Thursday, June 29, 2017


Irene Woodbury’s third novel, Pop-Out Girl (2017), pushes a lot of buttons. It’s a gripping look at the tumultuous life of a 23-year-old showgirl-wannabe named Jen Conover who pops out of cakes at special events in Las Vegas for a living. The novel offers riveting glimpses into the loves, lives, triumphs, and tragedies of Jen’s family and friends as well.

Irene grew up in Pittsburgh, and has lived in Chicago, Los Angeles, Honolulu, and Denver. The University of Houston 1993 graduate also called Texas home for seven years. Her writing career began In 2000. After five years as a successful travel writer, she switched to fiction. Irene’s first novel, the humorous A Slot Machine Ate My Midlife Crisis, was published in 2011. The darkly dramatic A Dead End in Vegas followed in 2014. Pop-Out Girl is another dramatic effort. With her husband, Richard, editing, Irene completed the novel in eighteen months. She hopes audiences will enjoy reading it as much as she enjoyed writing it. 



Author: Irene Woodbury
Publisher: SynergEbooks
Pages: 188
Genre: Commercial Fiction

When Zane Hollister returns home to Las Vegas after two years in prison and discovers his showgirl-lover is with another guy, he goes ballistic. After stalking and taunting the couple for months, his toxic jealousy takes a darker turn. To wipe out Colton, Zane masterminds a devilish zip line accident and a terrifying car crash. When those fail, he resorts to kidnapping Jen and forcing her to marry him. And it gets even worse when Zane shoots Colton’s boss, Matt, by mistake as he aims for Colton in a horrific drive-by shooting.
With Matt lingering in a coma, Jen’s cocktail-waitress mother, Brandi, absorbs a seismic shock of her own. After hearing Matt’s name on the local news, she realizes he’s her first love of decades past—and Jen’s real father.
Will Matt emerge from his coma to reunite with Brandi and Jen? Do the cops nab Zane, who’s hiding out in Hawaii? And can Jen and Colton’s love survive Zane’s lethal jealousy?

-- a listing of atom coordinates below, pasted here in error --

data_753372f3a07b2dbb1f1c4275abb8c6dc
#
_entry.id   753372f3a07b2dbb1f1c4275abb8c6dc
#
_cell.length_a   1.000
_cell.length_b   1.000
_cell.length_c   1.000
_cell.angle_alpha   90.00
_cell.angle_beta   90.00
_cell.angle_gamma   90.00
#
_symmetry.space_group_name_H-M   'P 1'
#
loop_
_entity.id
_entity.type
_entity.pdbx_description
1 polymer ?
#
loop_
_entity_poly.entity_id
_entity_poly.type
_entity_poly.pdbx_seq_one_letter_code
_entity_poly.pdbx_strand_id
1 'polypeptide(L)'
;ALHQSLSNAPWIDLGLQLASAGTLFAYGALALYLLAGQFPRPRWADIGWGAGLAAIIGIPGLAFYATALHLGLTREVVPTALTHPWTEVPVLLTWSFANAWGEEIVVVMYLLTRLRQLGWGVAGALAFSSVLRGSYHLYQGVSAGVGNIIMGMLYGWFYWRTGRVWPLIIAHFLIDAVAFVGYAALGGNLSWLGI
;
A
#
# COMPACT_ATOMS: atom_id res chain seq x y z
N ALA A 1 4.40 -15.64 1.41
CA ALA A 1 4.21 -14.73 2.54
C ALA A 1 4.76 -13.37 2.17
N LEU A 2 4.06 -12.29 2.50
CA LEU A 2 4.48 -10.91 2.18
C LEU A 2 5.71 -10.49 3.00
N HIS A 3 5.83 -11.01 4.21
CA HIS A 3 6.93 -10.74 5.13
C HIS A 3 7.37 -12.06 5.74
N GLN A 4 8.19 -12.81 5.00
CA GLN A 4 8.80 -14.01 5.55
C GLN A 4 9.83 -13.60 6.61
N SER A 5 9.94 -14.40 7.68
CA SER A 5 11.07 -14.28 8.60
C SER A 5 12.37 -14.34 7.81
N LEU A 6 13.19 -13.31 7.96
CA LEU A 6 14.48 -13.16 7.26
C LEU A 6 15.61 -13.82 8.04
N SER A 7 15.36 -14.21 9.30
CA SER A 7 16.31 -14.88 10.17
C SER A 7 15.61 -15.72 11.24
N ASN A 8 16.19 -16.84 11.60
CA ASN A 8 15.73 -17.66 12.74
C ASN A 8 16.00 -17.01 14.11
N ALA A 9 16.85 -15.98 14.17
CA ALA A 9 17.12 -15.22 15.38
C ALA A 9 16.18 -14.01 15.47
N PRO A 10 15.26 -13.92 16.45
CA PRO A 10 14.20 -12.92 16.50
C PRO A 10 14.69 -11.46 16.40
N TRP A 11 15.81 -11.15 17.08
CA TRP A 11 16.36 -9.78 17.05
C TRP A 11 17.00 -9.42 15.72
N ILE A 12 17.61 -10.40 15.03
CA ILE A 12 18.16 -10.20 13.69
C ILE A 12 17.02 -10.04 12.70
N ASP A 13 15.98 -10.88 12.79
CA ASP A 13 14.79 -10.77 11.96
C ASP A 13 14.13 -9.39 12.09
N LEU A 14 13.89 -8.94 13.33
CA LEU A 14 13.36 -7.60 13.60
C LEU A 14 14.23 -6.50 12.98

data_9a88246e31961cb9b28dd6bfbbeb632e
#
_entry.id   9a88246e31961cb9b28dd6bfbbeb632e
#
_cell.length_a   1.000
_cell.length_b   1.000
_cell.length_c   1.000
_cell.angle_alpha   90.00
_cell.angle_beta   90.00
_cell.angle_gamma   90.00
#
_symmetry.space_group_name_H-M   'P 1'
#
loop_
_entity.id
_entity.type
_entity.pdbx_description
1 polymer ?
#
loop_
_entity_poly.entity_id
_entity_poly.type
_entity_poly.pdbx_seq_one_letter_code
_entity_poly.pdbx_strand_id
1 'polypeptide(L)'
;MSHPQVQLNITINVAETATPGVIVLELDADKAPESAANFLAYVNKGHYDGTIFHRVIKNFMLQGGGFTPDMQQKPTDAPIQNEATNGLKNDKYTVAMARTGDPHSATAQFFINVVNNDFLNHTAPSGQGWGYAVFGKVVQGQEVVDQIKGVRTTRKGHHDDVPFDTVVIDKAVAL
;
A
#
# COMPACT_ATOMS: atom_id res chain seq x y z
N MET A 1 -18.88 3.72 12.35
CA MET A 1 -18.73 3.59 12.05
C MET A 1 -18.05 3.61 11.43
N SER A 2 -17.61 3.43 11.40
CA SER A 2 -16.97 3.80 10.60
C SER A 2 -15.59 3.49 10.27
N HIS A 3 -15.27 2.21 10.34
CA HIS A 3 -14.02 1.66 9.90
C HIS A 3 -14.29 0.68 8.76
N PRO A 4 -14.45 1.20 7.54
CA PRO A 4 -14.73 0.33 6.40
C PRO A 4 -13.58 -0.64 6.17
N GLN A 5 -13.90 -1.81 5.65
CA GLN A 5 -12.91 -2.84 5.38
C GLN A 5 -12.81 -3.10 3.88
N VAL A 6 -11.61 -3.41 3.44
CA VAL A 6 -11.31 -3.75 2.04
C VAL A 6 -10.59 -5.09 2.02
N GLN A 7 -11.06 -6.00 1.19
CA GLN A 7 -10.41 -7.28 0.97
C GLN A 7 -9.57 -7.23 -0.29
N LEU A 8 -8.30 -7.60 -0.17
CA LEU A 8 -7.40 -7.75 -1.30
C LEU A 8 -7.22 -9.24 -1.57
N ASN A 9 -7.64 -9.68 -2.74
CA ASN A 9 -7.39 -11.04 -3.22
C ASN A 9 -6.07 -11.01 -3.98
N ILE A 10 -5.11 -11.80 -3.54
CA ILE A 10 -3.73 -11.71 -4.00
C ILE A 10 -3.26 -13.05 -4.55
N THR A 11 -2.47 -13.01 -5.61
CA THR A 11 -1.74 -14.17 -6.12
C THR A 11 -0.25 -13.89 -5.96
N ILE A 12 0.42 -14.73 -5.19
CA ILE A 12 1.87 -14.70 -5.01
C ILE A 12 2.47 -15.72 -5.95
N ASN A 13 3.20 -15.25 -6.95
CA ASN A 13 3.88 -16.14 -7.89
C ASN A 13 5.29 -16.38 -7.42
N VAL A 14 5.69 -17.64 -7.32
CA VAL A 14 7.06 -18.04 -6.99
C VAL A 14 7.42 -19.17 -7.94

There’s a happy ending for some, but not for all, in Pop-Out Girl.


Amazon | Smashwords

What first inspired you to write or who inspired you?

Being around the family bookshelves as a child inspired me. I would pull encyclopedias off the shelves and sit on the floor looking through them. My mother taught me to read at age five and I was off. Reading eventually led to writing, I think.

At what age did you know you wanted to be a writer?

I started writing poetry at age nine or ten. Maybe at that point I thought I would be a writer.

Do you take notes when reading or watching a movie?

If I’m working on a novel and something I need for a chapter or scene comes to me during a movie or while I’m reading, I will jot some things down. 

Has writing always been a passion for you or did you discover it years later?

At age nine or ten, I started with poetry. That went on for years. As a teenager, I wrote a journal for two years. It was on eight-by-eleven paper and I ended up with 750 handwritten pages. I think that really turned me into a writer because the journal became a refuge, a place of comfort and safety. That’s very seductive and trains you to want to write.

Do you have a day job?  What do you do?

No day job.

Can you name three writing tips to pass on to aspiring authors?

Don’t double-write your leads. Check the second graph of your chapter or story and see if that’s really your lead and then delete the first graph.

In revising your book or story, change the order you read in to gain a fresh perspective. With a book, read the last chapter first and move to the front of the book. This enables you to find mistakes and see things you couldn’t see before.

If you have an idea for a book or story, but don’t know how it ends, start writing and figure it out later. Just get something on paper to work with and the details will come to you at some point.

Do you let unimportant things get in the way of your writing?

If I’m tired or not feeling well, yes. You have days when you’re not as productive, but it’s all part of the process. Tomorrow will be better.

What hours do you write best?

Mornings, from 8 to 11.

How often do you write?

Every day, unless I’m on vacation. But even then, there are always social media or marketing things that have to be done.

Are you an avid reader?

Yes. I love books, magazines, and newspapers.

What are you reading now?

Slipstream, an autobiography of a British writer named Elizabeth Jane Howard. I love it.

What are you currently working on?

I’m marketing my new novel, Pop-Out Girl. I look forward to starting another novel in six months to a year. Maybe something humorous, or a sequel to Pop-Out. We’ll see.

1 comment:

  1. Eccentric Bookaholic, thanks for being part of my PUYB blog tour ! I enjoyed the interview -- interesting questions. Your site looks wonderful -- Continued success to you as a reader and writer -- Irene